My fear seemed to be able to take LOVE as a verb away from me. What I didn’t realize was nothing could take the noun form of LOVE away, not even Parkinson’s.

LOVE is a feeling that expresses itself in action. What we really feel is reflected in what we do. The poet’s song can be dazzling and the passion powerful, but the deepest beauty of LOVE is how it changes lives.

Parkinson Wellness Project is LOVE. It is a community of compassion, caring, regard, concern, warmth, friendliness, friendship, kindness, charity, goodwill, sympathy, altruism, philanthropy, humanity and a great interest and pleasure. This is all due to the wonderful folks I have met on my new journey. From our board members to every participant LOVE is alive. Thank you all for the gift of new LOVE.

JILLIAN


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Victory Summit Dec 8, 2018 - Seattle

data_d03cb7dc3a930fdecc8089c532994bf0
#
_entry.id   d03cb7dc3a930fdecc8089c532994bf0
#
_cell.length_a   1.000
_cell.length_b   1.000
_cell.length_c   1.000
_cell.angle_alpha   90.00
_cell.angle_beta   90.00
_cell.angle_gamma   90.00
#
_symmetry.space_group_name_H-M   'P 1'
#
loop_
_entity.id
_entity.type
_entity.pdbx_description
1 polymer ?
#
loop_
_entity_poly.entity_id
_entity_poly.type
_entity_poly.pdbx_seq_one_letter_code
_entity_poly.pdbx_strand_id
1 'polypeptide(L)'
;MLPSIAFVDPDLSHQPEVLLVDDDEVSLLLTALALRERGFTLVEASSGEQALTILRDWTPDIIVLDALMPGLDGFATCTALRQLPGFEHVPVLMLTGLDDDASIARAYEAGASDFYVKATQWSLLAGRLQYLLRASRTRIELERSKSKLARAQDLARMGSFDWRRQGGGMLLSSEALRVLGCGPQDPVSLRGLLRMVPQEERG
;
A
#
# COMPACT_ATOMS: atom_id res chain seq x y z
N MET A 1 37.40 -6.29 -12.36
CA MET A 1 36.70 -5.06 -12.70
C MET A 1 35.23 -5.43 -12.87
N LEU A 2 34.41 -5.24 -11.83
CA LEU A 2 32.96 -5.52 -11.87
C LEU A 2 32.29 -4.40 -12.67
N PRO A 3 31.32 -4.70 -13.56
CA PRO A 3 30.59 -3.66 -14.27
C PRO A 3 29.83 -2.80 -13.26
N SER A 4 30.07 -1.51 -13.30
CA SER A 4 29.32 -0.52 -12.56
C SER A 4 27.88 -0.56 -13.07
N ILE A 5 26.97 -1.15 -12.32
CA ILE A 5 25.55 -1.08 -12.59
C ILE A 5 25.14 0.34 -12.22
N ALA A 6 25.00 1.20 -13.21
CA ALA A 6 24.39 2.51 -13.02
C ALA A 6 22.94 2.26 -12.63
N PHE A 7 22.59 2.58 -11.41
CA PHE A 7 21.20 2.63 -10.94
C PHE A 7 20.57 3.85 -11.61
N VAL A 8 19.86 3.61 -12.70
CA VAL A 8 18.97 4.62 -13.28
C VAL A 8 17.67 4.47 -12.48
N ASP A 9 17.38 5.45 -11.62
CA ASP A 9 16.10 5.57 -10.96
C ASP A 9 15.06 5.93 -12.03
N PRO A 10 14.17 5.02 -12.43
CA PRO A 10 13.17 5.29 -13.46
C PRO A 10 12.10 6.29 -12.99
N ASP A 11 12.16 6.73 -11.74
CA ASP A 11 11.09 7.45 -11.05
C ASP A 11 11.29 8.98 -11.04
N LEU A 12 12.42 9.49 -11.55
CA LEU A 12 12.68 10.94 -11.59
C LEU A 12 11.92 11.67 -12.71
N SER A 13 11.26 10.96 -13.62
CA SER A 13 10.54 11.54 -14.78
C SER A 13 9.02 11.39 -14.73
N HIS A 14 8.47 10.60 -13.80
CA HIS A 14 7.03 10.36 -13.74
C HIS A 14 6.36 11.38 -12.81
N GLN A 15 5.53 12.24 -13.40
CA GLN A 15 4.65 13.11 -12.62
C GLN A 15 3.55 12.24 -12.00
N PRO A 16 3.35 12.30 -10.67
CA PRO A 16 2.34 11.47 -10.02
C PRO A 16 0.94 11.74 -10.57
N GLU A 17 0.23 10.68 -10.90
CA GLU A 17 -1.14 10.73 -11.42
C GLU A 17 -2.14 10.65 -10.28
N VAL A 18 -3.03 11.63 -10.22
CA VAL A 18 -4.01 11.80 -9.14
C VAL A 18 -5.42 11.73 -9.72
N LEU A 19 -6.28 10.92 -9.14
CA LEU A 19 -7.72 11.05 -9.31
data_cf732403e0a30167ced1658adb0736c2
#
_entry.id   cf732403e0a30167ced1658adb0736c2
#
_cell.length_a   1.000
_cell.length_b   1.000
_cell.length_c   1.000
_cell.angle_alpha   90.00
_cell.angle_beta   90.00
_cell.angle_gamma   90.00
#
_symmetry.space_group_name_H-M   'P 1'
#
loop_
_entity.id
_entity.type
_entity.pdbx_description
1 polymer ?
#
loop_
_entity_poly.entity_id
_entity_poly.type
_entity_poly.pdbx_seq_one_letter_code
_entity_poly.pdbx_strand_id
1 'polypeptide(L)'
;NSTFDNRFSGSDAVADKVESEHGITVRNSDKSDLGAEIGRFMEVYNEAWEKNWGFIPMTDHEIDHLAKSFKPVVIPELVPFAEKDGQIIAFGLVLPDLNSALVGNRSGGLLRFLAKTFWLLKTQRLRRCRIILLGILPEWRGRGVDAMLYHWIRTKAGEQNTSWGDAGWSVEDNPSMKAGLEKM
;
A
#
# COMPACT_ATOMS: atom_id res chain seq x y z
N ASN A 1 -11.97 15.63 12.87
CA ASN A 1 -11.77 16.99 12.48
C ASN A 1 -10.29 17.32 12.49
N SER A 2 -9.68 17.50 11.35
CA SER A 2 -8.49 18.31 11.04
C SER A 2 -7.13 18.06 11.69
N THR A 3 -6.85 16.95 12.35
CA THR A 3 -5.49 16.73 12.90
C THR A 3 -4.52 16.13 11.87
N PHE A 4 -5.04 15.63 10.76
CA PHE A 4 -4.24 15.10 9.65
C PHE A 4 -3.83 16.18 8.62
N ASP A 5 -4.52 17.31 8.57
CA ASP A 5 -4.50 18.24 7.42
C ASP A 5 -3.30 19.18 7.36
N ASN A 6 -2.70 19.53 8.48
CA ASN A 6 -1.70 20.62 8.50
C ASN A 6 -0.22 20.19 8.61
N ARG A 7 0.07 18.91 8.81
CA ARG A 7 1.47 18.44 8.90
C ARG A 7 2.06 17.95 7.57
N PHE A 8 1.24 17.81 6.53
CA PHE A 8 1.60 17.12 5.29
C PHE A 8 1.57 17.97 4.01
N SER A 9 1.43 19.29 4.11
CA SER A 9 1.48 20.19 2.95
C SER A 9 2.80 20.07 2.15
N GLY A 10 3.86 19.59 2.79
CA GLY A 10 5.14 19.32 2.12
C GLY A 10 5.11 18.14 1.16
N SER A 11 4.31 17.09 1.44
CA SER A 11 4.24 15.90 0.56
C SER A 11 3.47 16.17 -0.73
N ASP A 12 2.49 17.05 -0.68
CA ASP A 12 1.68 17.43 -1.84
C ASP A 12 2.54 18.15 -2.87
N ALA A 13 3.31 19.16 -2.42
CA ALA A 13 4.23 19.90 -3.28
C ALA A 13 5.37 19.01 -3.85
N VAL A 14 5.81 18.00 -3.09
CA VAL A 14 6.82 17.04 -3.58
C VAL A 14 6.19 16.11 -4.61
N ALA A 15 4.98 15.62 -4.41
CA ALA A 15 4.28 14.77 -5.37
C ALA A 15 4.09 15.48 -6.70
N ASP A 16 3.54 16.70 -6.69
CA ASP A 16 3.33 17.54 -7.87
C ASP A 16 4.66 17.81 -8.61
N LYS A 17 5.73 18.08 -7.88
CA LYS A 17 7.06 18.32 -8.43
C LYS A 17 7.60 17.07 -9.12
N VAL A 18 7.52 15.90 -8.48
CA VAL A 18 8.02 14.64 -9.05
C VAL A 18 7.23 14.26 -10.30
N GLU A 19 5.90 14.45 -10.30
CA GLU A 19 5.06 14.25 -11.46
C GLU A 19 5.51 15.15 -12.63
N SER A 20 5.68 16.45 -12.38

Jillian Carson, chair of Parkinson Wellness project and Manager of Operations Krista Lavoie are fresh back from an inspiring weekend at the David Phinney Foundation Victory Summit held in Seattle December 8, 2018.

Just under 600 people attended the event. There were PWP, care partners and family. A great community event. As always Davis Phinney started the day off with an inspirational talk. He has had a tough year due to problems with his DBS device and had time on his plate. We learned he was admittedly suffering from apathy. How did he manage this? Well he didn’t his wife Connie put him to work! He had every excuse in the book as to why he couldn’t vacuum, sure sounds familiar to me! Connie says #nevergiveup and Davis did the vacuuming. Immediately he belted out with a big PWRFIT UP! #everyvictory counts ! Yes and he also admitted he felt better after he completed his chore for the day, no matter how long it took him. Another story he shared was how he continues to have problems with his speech, something we all know about. Davis recently joined a choir near him called the Tremble Clefs. He then suddenly belted out ‘Eight Days a Week” a Beatles toon and wow Davis is a great singer. He admitted he could now sing better than he could speak. We all joined in to finish the song. Great voice practice. We need karaoke!

This Summit focused on supportive care, pain in PD, anxiety and depression and how to navigate these. It wrapped up with building resilience for wellbeing, all very informative talks.